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Beyond The Letter Of The Law
‘He May Be Replaced By One Who Teaches Faster’
(Baba Basra 21a)



Our daf records a very relevant dispute between Rava and R. Dimi. Rava maintains that a rebbe of young children may not be replaced by another rebbe who teaches at a faster pace. Although the replacement is more qualified, we fear he may slacken off. Rashi (s.v. “dilma asi l’isra’shuli”) explains that he will be overconfident, assuming he is so superior – after all, he replaced another teacher – that he will have no fear of being replaced himself. As a result, he will take his teaching duties lightly.

R. Dimi disagrees and opines that we may replace a teacher with one who teaches at a faster pace. He argues that we need not worry that he will slacken off since jealousy between scholars serves to increase wisdom. Rashi (s.v. “kol sheken”) explains that since there is competition between scholars, he will always be mindful of the teacher he replaced, who will be eager to correct any of his mistakes even to the degree of embarrassing him before the townsfolk.


Job Security/Performance

The Shita Mekubetzet (ad loc.) explains that the dispute between Rava and R. Dimi centers around the question of whether job security enhances or weakens job performance. Rava reasons that where there is no job security, a teacher might not even expend minimal effort since he assumes his efforts will not be appreciated for he is constantly subject to summary dismissal.

R. Dimi argues, to the contrary, that a teacher subject to dismissal at any time will be ever vigilant for fear of being replaced.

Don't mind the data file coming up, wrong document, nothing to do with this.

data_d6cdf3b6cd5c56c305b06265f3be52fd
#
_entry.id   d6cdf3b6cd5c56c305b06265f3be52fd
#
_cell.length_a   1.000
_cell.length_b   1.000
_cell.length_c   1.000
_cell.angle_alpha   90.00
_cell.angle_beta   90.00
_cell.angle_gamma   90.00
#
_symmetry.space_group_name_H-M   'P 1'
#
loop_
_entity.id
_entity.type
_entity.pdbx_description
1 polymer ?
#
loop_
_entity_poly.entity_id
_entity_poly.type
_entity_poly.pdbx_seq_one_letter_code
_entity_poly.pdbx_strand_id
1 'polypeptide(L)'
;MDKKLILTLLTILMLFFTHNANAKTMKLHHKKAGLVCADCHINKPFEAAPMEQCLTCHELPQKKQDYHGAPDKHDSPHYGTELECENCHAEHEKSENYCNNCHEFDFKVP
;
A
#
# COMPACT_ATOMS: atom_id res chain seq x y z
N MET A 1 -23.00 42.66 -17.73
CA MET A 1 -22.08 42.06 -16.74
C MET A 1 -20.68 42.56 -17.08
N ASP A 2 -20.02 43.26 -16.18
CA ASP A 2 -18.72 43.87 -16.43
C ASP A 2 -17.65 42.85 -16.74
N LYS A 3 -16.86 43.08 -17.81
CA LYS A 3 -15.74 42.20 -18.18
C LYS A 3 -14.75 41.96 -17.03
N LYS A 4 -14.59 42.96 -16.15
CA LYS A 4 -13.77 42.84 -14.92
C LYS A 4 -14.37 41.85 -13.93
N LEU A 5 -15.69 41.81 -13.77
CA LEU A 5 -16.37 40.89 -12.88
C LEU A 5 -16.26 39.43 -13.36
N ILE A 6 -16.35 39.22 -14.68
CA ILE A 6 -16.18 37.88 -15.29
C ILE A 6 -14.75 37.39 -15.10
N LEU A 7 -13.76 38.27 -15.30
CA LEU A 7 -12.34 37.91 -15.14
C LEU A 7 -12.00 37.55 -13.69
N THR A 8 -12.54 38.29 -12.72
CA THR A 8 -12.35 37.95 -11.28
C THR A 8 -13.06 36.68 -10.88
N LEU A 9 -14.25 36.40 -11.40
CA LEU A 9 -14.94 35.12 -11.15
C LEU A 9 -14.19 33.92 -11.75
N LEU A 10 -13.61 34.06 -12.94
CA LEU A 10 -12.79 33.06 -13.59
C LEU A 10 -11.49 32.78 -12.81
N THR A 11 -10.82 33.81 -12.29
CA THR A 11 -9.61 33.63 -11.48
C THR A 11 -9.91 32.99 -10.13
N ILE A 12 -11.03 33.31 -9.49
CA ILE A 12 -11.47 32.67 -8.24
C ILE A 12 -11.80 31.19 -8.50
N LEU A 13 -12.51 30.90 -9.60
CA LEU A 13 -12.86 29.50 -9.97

The Halacha

The halacha follows R. Dimi that a teacher can be replaced with another one who teaches at a faster pace. However, there is a dispute as to how to understand this halacha.

The Aruch Hashulchan (Yoreh De’ah 245:19) explains that a teacher can be replaced even mid-term, as a teacher is no different than any other worker who can be replaced at any time – just as the worker has the right to quit at any time. He notes that neither the employer nor the employee is allowed to indenture the other – as this would violate the rule of “avadai hem, ve’lo avadim l’avadim – they are my servants and not servants to servants.”

The Radvaz, however, rules that a teacher can only be replaced at the end of the school term. He apparently maintains that the dispute in the Gemara only concerns replacing a teacher at the end of the school term.


The Advocate

The gaon Rabbi Moshe Feinstein (Iggros Moshe, vol. I:75-77) takes a stricter view, ruling that a teacher may not be dismissed even at the end of the school term without good cause, even if his performance is only minimally satisfactory. We find a similar view in Even Ha’azel (Hilchos Sechirus), where the gaon Rabbi Isser Zalman Meltzer, Kletzer rosh yeshiva, ruled that the hanhala were duty-bound to go beyond the letter of the law in dealing with their employees.

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Rabbi Yaakov Klass is Rav of K’hal Bnei Matisyahu in Flatbush; Torah Editor of The Jewish Press; and Presidium Chairman, Rabbinical Alliance of America/Igud HaRabbonim.